He plays at being a gangsta, but if you pay close attention to his words, Belmondo's a hopeless aesthete, one who has severed all ties with the law-abiding world, shooting a cop and going on the run as matter of course, but unlike the murder committed by the two encoded Compulsion-style thrill killers in Rope (who hoped to prove their complete superiority to the moral index and escape their last few strands of banal civilized apron strings to live a life of Huysmans-style decadence), Belmondo just drives outside the frame of the film and into your lap like a William Castle skeleton, pointing out the beautiful architecture of the theater before chasing after the gorgeous (and androgynous) petit-bourgeois NY Tribune-hawker, Jean Seberg. My favorite line is near the beginning when he's driving along in his stolen car through the country and he says to the camera, "If you do not like the country, and you do not like the city, and you do not like the sea... then get stuffed" ---that was the old Fox Lorber subtitle, which I like better than the Criterion "then go fuck yourself," but either will do. Belmondo acts the vagrant moocher, the ruffian, but his fatherly need to point out the joyous beauty around him reveal he's really an aesthete, with Paris his playground boudoir.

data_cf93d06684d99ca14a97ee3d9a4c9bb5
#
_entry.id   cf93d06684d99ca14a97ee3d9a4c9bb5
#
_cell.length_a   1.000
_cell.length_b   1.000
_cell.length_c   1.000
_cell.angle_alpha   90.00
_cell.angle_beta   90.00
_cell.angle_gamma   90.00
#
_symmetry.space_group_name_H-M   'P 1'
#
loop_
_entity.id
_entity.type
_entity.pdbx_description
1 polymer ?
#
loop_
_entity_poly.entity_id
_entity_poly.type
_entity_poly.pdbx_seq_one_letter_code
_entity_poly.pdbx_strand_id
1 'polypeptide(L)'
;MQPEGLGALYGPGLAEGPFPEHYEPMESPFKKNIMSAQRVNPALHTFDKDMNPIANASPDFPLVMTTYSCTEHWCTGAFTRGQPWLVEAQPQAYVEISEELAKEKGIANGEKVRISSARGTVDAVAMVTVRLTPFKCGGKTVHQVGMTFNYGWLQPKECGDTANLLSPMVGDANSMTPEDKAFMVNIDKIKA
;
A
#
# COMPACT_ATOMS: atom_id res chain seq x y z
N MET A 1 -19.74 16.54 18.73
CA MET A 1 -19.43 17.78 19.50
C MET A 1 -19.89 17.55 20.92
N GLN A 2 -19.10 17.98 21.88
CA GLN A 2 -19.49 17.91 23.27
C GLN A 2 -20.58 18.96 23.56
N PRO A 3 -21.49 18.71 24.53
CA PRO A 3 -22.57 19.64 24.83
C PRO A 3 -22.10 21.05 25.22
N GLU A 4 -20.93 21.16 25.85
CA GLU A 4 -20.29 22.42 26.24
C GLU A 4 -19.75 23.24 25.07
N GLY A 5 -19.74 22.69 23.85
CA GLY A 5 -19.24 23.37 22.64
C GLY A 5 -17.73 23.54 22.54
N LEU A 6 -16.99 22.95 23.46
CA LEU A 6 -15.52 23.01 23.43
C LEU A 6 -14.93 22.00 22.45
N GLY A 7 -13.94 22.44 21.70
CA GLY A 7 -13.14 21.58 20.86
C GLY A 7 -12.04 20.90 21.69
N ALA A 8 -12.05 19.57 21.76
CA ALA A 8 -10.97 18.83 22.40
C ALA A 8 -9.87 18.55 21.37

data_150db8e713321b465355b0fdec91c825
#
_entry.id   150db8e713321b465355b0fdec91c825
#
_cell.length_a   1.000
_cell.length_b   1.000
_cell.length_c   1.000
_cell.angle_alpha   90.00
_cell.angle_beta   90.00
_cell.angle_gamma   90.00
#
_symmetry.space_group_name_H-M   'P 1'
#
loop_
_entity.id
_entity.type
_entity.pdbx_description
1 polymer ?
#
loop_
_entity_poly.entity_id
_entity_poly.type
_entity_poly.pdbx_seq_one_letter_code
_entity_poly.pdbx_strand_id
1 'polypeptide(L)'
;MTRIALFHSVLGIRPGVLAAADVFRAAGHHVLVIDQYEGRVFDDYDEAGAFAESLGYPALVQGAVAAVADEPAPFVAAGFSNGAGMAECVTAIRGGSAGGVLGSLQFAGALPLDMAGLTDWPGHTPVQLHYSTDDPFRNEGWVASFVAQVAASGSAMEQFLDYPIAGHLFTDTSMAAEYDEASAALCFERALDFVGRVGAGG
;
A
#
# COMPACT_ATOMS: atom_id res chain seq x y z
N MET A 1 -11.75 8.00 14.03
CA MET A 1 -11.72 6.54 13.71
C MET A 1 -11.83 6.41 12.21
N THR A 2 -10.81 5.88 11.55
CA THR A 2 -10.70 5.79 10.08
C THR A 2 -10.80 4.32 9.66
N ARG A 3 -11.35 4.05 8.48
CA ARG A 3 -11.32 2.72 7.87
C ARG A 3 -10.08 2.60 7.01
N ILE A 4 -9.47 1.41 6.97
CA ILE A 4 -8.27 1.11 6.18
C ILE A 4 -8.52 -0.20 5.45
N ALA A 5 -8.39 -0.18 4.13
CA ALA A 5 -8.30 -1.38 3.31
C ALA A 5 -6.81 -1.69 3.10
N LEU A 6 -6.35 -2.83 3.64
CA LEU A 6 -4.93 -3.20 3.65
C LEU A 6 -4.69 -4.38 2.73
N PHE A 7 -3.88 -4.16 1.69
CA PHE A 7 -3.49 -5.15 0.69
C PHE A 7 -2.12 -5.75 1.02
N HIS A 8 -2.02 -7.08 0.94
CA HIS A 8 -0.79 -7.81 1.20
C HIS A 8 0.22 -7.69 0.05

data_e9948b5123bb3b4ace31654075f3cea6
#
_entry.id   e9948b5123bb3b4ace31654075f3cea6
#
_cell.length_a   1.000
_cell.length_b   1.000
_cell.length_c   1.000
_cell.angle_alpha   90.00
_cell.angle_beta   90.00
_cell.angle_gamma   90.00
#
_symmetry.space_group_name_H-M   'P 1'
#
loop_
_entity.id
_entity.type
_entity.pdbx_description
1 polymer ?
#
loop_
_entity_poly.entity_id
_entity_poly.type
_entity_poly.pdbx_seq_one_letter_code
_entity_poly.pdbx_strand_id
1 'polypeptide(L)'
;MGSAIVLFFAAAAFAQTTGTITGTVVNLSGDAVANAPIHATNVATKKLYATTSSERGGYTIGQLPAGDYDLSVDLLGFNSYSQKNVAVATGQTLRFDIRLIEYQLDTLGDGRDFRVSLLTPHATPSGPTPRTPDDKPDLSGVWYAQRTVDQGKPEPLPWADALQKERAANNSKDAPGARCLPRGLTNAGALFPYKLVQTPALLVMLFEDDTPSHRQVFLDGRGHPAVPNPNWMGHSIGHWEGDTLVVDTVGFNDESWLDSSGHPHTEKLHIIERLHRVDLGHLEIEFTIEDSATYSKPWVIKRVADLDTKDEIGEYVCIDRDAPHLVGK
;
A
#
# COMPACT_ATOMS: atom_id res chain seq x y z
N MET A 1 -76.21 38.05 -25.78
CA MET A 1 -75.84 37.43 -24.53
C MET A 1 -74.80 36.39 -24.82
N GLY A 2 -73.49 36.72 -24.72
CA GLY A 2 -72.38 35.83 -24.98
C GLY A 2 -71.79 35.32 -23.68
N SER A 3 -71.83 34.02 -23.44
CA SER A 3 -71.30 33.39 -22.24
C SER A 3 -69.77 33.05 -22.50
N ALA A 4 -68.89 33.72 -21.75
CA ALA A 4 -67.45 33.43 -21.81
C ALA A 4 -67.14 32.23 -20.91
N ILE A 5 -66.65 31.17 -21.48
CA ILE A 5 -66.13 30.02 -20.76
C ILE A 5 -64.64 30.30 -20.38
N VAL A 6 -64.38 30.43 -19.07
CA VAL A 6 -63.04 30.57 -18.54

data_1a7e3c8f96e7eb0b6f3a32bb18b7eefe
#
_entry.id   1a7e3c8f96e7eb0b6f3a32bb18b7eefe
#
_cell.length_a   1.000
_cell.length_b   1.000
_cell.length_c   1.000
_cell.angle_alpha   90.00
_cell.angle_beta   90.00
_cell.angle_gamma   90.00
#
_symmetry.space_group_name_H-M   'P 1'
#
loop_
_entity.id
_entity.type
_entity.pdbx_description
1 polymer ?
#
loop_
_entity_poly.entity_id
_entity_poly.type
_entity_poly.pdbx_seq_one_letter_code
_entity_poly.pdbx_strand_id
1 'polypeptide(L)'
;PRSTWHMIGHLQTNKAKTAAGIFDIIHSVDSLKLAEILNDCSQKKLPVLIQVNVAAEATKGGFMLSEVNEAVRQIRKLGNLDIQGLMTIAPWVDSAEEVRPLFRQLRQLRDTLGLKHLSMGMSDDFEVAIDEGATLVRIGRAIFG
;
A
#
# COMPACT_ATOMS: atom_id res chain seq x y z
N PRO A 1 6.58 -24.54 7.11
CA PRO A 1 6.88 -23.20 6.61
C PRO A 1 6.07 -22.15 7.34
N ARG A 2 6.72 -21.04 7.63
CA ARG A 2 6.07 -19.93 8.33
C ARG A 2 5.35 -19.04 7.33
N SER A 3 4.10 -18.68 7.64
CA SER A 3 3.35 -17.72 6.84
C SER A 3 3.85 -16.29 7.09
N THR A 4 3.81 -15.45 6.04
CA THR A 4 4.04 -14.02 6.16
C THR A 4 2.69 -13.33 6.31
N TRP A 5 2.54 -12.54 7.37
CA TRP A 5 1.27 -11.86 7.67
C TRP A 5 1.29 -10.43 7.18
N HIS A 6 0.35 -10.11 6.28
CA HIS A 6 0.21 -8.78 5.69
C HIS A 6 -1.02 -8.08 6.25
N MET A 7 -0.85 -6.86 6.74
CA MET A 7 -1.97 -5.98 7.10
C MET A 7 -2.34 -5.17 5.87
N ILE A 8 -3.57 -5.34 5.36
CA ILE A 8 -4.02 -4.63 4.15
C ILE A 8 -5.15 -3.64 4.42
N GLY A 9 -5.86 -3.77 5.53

He voiced the first openly gay character on the Simpsons, and when he dropped by just to do novelty dances with Homer and fawn over Marge's corncob drapes it just seemed natural and even those of us without the stomach for Pink Flamingos knew there was no escaping our love for him. I forget where I read that his favorite films were Boom! and Faster Pussycat Kill Kill, but I know it was before I had ever heard of them, or had any chance of seeing them (early 80s) and so he set me up with a life mission. Later I met him briefly when he poked his nose into the art gallery I worked for (early 90s). All I remember was the shockingly hideous, infinitely warm smile--part Gomez, part Bette Davis.
While certainly shocking and subversive, Waters' films always have a vitality and openness that leaves you elated rather than dispirited. The charm of the openly gay aesthete finds its delirious yet always coherent flowering with Hairspray, which blasted free the Peyton Place-level repression of Baltimore with the bomb of sock hop music, in the process inviting fat chicks, drag queens, beatniks, black folks and creepy senators into the prime time. He's the all-inclusive candidate who finally dissolves the pinched face intolerance of the moral snipe red state thin white hypocrite establishment to a wicked witch black puddle, but then, like John Lennon at the end of Yellow Submarine, invited the sad blue meanie to the party. When we are all-inclusive we cannot fail. God bless us all! xoxox